Comfort, ease of movement, and versatility quickly become standout features in a good pair of rain pants. To find the best, we researched and whittled our list down to over 30 models, before purchasing the top 6. Then we discussed options with our review team and tried to figure out, based on specifications, which ones would be the most useful, the most comfortable, and the most durable. For three months, we traveled and adventured with these pants. We pushed the limits, from the standard terrain of the Pacific Northwet (not a typo!) to the cold, harsh winters of Montana. We experimented with these pants, and pushed the limits of movement as well, taking the walking and hiking to climbing and skiing. After years of experience with some of the best and worst rain wear in the industry, we were excited to spend time with some of the best garments out there. We hope this review will help you filter through the noise and find the best pairs for your uses.
The Best Women's Rain Pants of 2018
Soggy winter months can put a damper on your psyche to spend time outdoors—but it feels so good to be outside and get some fresh air! Our testers in the Pacific Northwest know the feeling—long, dark days can get tiresome. For this reason, we feel it is super important to have gear that makes it easy to recreate and helps us stay motivated to spend time outdoors. Our brand new review includes six contenders, and we point out the best uses for each model.
Best Overall Women's Rain Pants
Outdoor Research Aspire Pant - Women's
Outdoor Research knows rain. Born in the Pacific Northwest, the Aspire Pants are an impeccable blend of waterproof/breathable fabric, venting for those humid days, light weight, and comfort. We don't always like to carry shell pants, but these make it easy to do. They are versatile enough to take on a wide variety of mountain adventures and durable enough to withstand the use.
They have enough features to make them suitable for mountaineering—like side zips that allow you to get the pants on over your mountaineering boots, grippy waist and ankle cuffs that keep them in place when moving fast. They also have attachment points for cord if you want to hold the bottom of the pants down by looping cord under your boots (great for deep snow). These pants are durable, but still light enough that we didn't mind bringing them along for security—even when we were 99% sure the weather was going to be sunny.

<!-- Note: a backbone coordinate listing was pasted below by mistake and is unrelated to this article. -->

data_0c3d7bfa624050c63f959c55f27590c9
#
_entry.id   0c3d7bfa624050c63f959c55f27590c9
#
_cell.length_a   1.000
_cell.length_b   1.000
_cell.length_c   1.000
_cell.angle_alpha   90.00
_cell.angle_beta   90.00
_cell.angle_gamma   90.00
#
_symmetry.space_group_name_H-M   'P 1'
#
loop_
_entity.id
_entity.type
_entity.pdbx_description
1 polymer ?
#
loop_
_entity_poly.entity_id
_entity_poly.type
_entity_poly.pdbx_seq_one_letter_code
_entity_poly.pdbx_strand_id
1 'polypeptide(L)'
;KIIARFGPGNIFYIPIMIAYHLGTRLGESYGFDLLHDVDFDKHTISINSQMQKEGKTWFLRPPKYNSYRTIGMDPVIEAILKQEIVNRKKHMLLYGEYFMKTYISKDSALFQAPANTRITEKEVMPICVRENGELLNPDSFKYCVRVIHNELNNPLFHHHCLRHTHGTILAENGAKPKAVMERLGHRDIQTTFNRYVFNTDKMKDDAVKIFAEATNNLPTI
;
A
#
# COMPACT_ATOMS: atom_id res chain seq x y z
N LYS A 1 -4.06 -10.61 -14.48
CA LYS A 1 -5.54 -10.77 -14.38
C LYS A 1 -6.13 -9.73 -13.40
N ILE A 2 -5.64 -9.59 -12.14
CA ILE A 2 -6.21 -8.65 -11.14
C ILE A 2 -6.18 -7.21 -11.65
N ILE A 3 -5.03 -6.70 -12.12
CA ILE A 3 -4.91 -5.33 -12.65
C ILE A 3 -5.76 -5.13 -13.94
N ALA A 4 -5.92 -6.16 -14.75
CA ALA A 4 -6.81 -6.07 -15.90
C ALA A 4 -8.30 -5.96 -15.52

Read review: Outdoor Research Aspire Pant - Women's
Best Bang for the Buck
Marmot PreCip Full-Zip Pant - Women's
Marmot's PreCip line has been in our lives for a very, very long time. We were thrilled in this review to get to test their full zip pants. We love full zip rain pants—it ensures you can get them on over any footwear, even skis! We could even wrangle them on while wearing a harness if we wanted to show off. Full-zip rain pants make otherwise lightweight gear much more mountain ready. As such, we would consider these to be a great first rain pant for someone trying out summer mountain adventures for the first time.
They are much more affordable than hard shell pants, but they are easy to put on if you're wearing crampons. These are not going to provide much wind protection for higher elevations or shoulder seasons when the weather can take a much more severe snap for the worse. But these will hold up to many adventures, many days—so you'll certainly get your money's worth.
Read review: Marmot PreCip Full-Zip Pant - Women's
Top Pick for Mobility & Versatility
Arc'teryx Beta SL Pant - Women's
Arc'teryx seemingly won't release a product until they know it is the best it can be. The Beta SL is no exception. These were by far the most comfortable rain pants for climbing—which might sound odd, because who wants to climb in the rain? Well, we used them for ice climbing. Yes, they are that tough and that nimble. They held up to our sharp objects and drop-knees. And the inner ankle even features a smooth panel that makes it much harder to snag your crampons—even though these don't have a stiffer material there to resist a crampon's grazing motion.
They are an excellent blend of durability by design, without adding any extra weight. We would have loved these pants even more with full side zips—that would have made the perfect ultralight mountaineering shell pant. But as they are, they are light enough to be an emergency storm pant for hiking, compressible enough to earn a spot in your pack for any adventure. For our uses, we loved watching freezing drops of water just roll right off them when we had to climb through a section of drippy ice. Outstanding, Arc'teryx.